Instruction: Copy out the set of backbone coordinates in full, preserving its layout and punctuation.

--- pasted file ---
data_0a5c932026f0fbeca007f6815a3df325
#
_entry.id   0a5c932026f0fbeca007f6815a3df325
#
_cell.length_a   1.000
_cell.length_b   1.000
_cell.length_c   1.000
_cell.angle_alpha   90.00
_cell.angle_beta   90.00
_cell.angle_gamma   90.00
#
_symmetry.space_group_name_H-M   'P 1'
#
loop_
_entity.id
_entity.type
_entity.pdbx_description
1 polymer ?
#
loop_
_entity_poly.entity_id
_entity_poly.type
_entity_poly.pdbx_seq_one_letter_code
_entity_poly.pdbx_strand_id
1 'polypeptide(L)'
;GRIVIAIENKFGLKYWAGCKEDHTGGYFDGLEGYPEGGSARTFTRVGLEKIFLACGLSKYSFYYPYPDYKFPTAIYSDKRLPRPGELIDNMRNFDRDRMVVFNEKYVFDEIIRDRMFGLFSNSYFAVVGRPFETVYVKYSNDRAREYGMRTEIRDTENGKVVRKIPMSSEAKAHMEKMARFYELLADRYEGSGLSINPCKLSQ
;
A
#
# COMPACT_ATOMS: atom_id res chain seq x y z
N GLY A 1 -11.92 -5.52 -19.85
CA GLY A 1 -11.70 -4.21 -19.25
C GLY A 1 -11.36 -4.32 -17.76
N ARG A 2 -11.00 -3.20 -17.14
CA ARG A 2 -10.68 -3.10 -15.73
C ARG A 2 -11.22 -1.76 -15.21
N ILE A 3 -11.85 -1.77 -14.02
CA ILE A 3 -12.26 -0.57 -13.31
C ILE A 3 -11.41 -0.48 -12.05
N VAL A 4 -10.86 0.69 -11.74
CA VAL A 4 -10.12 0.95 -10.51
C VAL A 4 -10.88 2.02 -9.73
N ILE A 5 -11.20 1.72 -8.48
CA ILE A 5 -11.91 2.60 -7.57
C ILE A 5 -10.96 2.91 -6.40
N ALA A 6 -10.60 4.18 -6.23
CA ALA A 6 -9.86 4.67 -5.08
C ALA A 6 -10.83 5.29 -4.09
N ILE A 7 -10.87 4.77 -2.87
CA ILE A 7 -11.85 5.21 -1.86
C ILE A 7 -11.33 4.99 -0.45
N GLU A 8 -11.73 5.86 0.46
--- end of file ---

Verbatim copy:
data_0a5c932026f0fbeca007f6815a3df325
#
_entry.id   0a5c932026f0fbeca007f6815a3df325
#
_cell.length_a   1.000
_cell.length_b   1.000
_cell.length_c   1.000
_cell.angle_alpha   90.00
_cell.angle_beta   90.00
_cell.angle_gamma   90.00
#
_symmetry.space_group_name_H-M   'P 1'
#
loop_
_entity.id
_entity.type
_entity.pdbx_description
1 polymer ?
#
loop_
_entity_poly.entity_id
_entity_poly.type
_entity_poly.pdbx_seq_one_letter_code
_entity_poly.pdbx_strand_id
1 'polypeptide(L)'
;GRIVIAIENKFGLKYWAGCKEDHTGGYFDGLEGYPEGGSARTFTRVGLEKIFLACGLSKYSFYYPYPDYKFPTAIYSDKRLPRPGELIDNMRNFDRDRMVVFNEKYVFDEIIRDRMFGLFSNSYFAVVGRPFETVYVKYSNDRAREYGMRTEIRDTENGKVVRKIPMSSEAKAHMEKMARFYELLADRYEGSGLSINPCKLSQ
;
A
#
# COMPACT_ATOMS: atom_id res chain seq x y z
N GLY A 1 -11.92 -5.52 -19.85
CA GLY A 1 -11.70 -4.21 -19.25
C GLY A 1 -11.36 -4.32 -17.76
N ARG A 2 -11.00 -3.20 -17.14
CA ARG A 2 -10.68 -3.10 -15.73
C ARG A 2 -11.22 -1.76 -15.21
N ILE A 3 -11.85 -1.77 -14.02
CA ILE A 3 -12.26 -0.57 -13.31
C ILE A 3 -11.41 -0.48 -12.05
N VAL A 4 -10.86 0.69 -11.74
CA VAL A 4 -10.12 0.95 -10.51
C VAL A 4 -10.88 2.02 -9.73
N ILE A 5 -11.20 1.72 -8.48
CA ILE A 5 -11.91 2.60 -7.57
C ILE A 5 -10.96 2.91 -6.40
N ALA A 6 -10.60 4.18 -6.23
CA ALA A 6 -9.86 4.67 -5.08
C ALA A 6 -10.83 5.29 -4.09
N ILE A 7 -10.87 4.77 -2.87
CA ILE A 7 -11.85 5.21 -1.86
C ILE A 7 -11.33 4.99 -0.45
N GLU A 8 -11.73 5.86 0.46